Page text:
A groundbreaking achievement
LPHS breaks ground on employee housing with approval of county commissioners and community support
July 12 was a day of sunshine, grins and golden shovels on the grounds owned by Big Sky School District. Approval from Gallatin County Commissioners, $400,000 in funding from Resort Tax and the collaboration between BSSD and Habitat for Humanity of Gallatin County led to a groundbreaking – both in the literal and figurative sense – housing effort for teacher retention.
It was a jovial exchange preparing for the photo-op as a representative from one organization yelled across the staked field at a colleague, “Do you want to be up here? Come on!” Another yelled happily, “We need students represented!”
Two students present and charged with wielding spray-painted shovels were BSSD board member Whitney Littman’s sons – 7th grader Wats and 4th grader Wilson.
Both were intimately aware of the housing crisis in Big Sky.
“I think it’s really important to help the teachers stay here so we can have the best education possible,” Wats said.
Wilson agreed that the district cannot afford to lose teachers because of housing issues.
“We already lost one and we don’t want it to happen again. That’s why it’s important,” he said.
Littman said she can understand how her sons feel.
“I mean, we all remember our teachers from when we were growing up,” she said before stating that it would be difficult to hear that they have to worry about finding housing or have to work additional jobs to afford housing. Students can tell when teachers are stressed.
“The students feel uncomfortable. They want their teachers to be settled, part of this community. They don’t want to worry about them leaving. That has happened – not just with one teacher,” she said.
With television cameras rolling and cameras snapping, BSSD superintendent Dustin Shipman briefly addressed attendees: “It’s really a testament to the community’s resolve that we are able to break ground on –really– a groundbreaking project here for the school district,” he said.
Habitat of Humanity executive director David Magistrelli continued along the same line, stating that it is truly groundbreaking in that this venture is the first time a Habitat affiliate has worked with a school district in Montana.
“We are breaking new ground in terms of that relationship,” he said, noting that and it has been a great joint venture so far.
“We’re so proud to be able to support the teachers, the administration, the students and really just show the devotion to education in Big Sky,” Littman addressed the crowd before the plethora of shovels pushed through the earth and dirt started flying.
Shipman and Magistrelli had a casual conversation about the teacher housing need at a conference less than a year ago – during which the groundbreaking seed was planted.
Teacher housing exists in lots of places in Montana where the recruitment is challenging. Communities in eastern Montana are building teacher housing to become more desirable, Shipman explained.
“We’re doing it to become more livable,” he said.
Magistrelli said in later discussion that representatives from Bozeman High School have kicked around a similar venture with Habitat for Humanity.
“I think it’s going to lay the groundwork for some of the other affiliates across the state because housing for teachers, especially in rural areas is a challenge. If this is successful – and I suspect it will be – there might be other habitats around that might be willing to do that,” he said.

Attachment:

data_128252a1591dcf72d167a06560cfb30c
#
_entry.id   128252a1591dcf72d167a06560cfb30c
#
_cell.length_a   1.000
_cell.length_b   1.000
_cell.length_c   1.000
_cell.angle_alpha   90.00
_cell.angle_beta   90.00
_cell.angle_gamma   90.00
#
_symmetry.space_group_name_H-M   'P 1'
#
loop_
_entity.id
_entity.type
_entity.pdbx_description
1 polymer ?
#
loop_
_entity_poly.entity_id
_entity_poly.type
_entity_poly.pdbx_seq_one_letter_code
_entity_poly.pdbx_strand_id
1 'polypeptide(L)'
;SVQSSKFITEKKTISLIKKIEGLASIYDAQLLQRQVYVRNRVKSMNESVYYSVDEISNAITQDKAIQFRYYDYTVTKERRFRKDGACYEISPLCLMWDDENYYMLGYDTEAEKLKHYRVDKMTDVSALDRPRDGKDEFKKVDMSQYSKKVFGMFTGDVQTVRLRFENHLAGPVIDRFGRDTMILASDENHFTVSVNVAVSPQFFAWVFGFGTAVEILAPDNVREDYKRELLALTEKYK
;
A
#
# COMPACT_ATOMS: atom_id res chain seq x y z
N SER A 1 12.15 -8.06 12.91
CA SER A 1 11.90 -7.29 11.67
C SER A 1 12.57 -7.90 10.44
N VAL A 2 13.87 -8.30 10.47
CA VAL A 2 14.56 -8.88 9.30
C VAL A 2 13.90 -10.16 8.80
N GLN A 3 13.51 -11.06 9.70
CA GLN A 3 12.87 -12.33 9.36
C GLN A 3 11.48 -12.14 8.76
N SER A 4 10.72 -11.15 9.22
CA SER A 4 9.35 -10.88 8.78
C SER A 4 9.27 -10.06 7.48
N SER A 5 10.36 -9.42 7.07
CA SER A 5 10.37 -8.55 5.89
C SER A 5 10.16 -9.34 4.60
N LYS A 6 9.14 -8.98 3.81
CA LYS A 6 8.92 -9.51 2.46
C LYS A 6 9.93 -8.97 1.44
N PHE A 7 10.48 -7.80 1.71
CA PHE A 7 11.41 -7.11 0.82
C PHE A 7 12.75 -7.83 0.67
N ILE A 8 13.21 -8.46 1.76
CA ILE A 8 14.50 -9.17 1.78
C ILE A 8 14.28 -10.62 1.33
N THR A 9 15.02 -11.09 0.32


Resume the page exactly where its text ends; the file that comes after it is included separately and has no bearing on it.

BSSD board member Matt Jennings found the positive feedback from the community refreshing.
“Finally, a project that doesn’t have any pushback – that’s great,” he said.
Kristin Drain, finance and compliance manager with Big Sky Resort Area District said housing is certainly one of the biggest, if not the biggest issue the community is facing.
“I’m here representing Resort Tax. We’re really happy to be a part of it and contributing,” she said.
Littman said the foundations for both buildings will be poured this year, but only one building – the three condominium units will be finished by Nov., the other will be constructed in the spring.
“We will only have one finished this year, and the infrastructure for both. It was really cost effective to do both, so it was really important that we got the Resort Tax dollars, otherwise we would have had to start again next year,” she said.
Laura Seyfang, program director of Big Sky Community Housing Trust and president of Big Sky Rotary, has been a longtime volunteer with Habitat for Humanity. She spoke to how school representatives successfully connected with the right organizations to pull the project together. She also spoke of the importance of continued community collaboration.
Big Sky will soon hear the handiwork of hammers from Bozeman area volunteers and caravanners. Magistrelli described caravanners as retired people who have very good building skills and travel to different Habitat worksites to help. Local volunteers are also needed.
“We have all the tools, all the safety equipment. We have everything that people need – and we have the instructions. Even if inexperienced come on down and we can teach you how to do stuff,” he said. “[It will be] a lot of work, but it will be fun, and it will be very rewarding.”
With the construction of teacher housing being so unique, Habitat for Humanity is constructing a way to streamline volunteer sign-up online. In the meantime, those interested in volunteering should email firstname.lastname@example.org or call (406)388-8225.